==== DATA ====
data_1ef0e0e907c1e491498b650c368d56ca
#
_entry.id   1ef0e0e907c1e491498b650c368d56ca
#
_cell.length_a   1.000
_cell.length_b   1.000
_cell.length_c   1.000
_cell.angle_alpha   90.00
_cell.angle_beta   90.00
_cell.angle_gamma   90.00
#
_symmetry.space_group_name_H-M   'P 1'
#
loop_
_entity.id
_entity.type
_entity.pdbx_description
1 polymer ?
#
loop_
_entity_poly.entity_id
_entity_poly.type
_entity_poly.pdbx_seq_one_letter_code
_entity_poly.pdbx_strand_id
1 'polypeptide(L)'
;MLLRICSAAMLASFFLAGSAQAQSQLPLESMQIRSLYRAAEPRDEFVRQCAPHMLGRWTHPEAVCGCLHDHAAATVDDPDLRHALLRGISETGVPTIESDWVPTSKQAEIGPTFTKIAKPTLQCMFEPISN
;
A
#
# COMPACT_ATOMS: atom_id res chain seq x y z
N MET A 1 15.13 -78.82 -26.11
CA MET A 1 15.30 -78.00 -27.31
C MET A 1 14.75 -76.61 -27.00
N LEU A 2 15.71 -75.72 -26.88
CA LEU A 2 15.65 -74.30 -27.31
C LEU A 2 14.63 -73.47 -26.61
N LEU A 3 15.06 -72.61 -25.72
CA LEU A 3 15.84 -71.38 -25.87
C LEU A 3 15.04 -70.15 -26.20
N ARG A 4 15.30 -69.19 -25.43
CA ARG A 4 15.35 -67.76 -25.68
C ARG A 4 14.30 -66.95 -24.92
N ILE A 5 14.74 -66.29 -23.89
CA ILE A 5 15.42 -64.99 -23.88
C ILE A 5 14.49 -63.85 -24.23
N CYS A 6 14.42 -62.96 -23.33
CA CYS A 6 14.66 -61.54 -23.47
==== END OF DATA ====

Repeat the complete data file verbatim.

data_1ef0e0e907c1e491498b650c368d56ca
#
_entry.id   1ef0e0e907c1e491498b650c368d56ca
#
_cell.length_a   1.000
_cell.length_b   1.000
_cell.length_c   1.000
_cell.angle_alpha   90.00
_cell.angle_beta   90.00
_cell.angle_gamma   90.00
#
_symmetry.space_group_name_H-M   'P 1'
#
loop_
_entity.id
_entity.type
_entity.pdbx_description
1 polymer ?
#
loop_
_entity_poly.entity_id
_entity_poly.type
_entity_poly.pdbx_seq_one_letter_code
_entity_poly.pdbx_strand_id
1 'polypeptide(L)'
;MLLRICSAAMLASFFLAGSAQAQSQLPLESMQIRSLYRAAEPRDEFVRQCAPHMLGRWTHPEAVCGCLHDHAAATVDDPDLRHALLRGISETGVPTIESDWVPTSKQAEIGPTFTKIAKPTLQCMFEPISN
;
A
#
# COMPACT_ATOMS: atom_id res chain seq x y z
N MET A 1 15.13 -78.82 -26.11
CA MET A 1 15.30 -78.00 -27.31
C MET A 1 14.75 -76.61 -27.00
N LEU A 2 15.71 -75.72 -26.88
CA LEU A 2 15.65 -74.30 -27.31
C LEU A 2 14.63 -73.47 -26.61
N LEU A 3 15.06 -72.61 -25.72
CA LEU A 3 15.84 -71.38 -25.87
C LEU A 3 15.04 -70.15 -26.20
N ARG A 4 15.30 -69.19 -25.43
CA ARG A 4 15.35 -67.76 -25.68
C ARG A 4 14.30 -66.95 -24.92
N ILE A 5 14.74 -66.29 -23.89
CA ILE A 5 15.42 -64.99 -23.88
C ILE A 5 14.49 -63.85 -24.23
N CYS A 6 14.42 -62.96 -23.33
CA CYS A 6 14.66 -61.54 -23.47